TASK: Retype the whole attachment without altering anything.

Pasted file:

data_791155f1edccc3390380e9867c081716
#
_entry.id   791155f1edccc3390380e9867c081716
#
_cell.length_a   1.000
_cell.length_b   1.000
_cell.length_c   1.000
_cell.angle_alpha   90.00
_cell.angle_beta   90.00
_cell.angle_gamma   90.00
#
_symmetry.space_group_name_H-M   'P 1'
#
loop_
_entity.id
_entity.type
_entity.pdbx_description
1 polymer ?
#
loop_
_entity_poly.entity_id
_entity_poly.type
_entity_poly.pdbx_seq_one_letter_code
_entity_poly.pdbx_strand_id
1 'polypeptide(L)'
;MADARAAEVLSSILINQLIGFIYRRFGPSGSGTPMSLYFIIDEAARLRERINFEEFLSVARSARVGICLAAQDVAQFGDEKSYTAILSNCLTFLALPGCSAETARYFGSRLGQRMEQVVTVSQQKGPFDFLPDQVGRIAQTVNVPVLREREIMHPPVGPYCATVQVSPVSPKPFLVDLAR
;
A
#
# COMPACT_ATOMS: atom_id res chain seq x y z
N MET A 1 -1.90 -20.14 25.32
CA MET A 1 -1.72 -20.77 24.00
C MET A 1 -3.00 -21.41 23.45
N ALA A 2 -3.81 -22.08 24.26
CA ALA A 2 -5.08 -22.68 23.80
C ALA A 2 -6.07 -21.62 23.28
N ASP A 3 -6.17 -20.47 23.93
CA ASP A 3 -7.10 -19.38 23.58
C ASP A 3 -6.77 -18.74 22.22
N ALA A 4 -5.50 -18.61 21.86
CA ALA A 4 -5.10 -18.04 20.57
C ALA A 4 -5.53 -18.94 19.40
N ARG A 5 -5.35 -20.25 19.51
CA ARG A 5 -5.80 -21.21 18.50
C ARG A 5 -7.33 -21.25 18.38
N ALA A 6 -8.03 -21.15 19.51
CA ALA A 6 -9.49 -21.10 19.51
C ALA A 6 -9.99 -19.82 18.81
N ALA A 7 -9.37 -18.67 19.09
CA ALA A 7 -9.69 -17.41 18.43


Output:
data_791155f1edccc3390380e9867c081716
#
_entry.id   791155f1edccc3390380e9867c081716
#
_cell.length_a   1.000
_cell.length_b   1.000
_cell.length_c   1.000
_cell.angle_alpha   90.00
_cell.angle_beta   90.00
_cell.angle_gamma   90.00
#
_symmetry.space_group_name_H-M   'P 1'
#
loop_
_entity.id
_entity.type
_entity.pdbx_description
1 polymer ?
#
loop_
_entity_poly.entity_id
_entity_poly.type
_entity_poly.pdbx_seq_one_letter_code
_entity_poly.pdbx_strand_id
1 'polypeptide(L)'
;MADARAAEVLSSILINQLIGFIYRRFGPSGSGTPMSLYFIIDEAARLRERINFEEFLSVARSARVGICLAAQDVAQFGDEKSYTAILSNCLTFLALPGCSAETARYFGSRLGQRMEQVVTVSQQKGPFDFLPDQVGRIAQTVNVPVLREREIMHPPVGPYCATVQVSPVSPKPFLVDLAR
;
A
#
# COMPACT_ATOMS: atom_id res chain seq x y z
N MET A 1 -1.90 -20.14 25.32
CA MET A 1 -1.72 -20.77 24.00
C MET A 1 -3.00 -21.41 23.45
N ALA A 2 -3.81 -22.08 24.26
CA ALA A 2 -5.08 -22.68 23.80
C ALA A 2 -6.07 -21.62 23.28
N ASP A 3 -6.17 -20.47 23.93
CA ASP A 3 -7.10 -19.38 23.58
C ASP A 3 -6.77 -18.74 22.22
N ALA A 4 -5.50 -18.61 21.86
CA ALA A 4 -5.10 -18.04 20.57
C ALA A 4 -5.53 -18.94 19.40
N ARG A 5 -5.35 -20.25 19.51
CA ARG A 5 -5.80 -21.21 18.50
C ARG A 5 -7.33 -21.25 18.38
N ALA A 6 -8.03 -21.15 19.51
CA ALA A 6 -9.49 -21.10 19.51
C ALA A 6 -9.99 -19.82 18.81
N ALA A 7 -9.37 -18.67 19.09
CA ALA A 7 -9.69 -17.41 18.43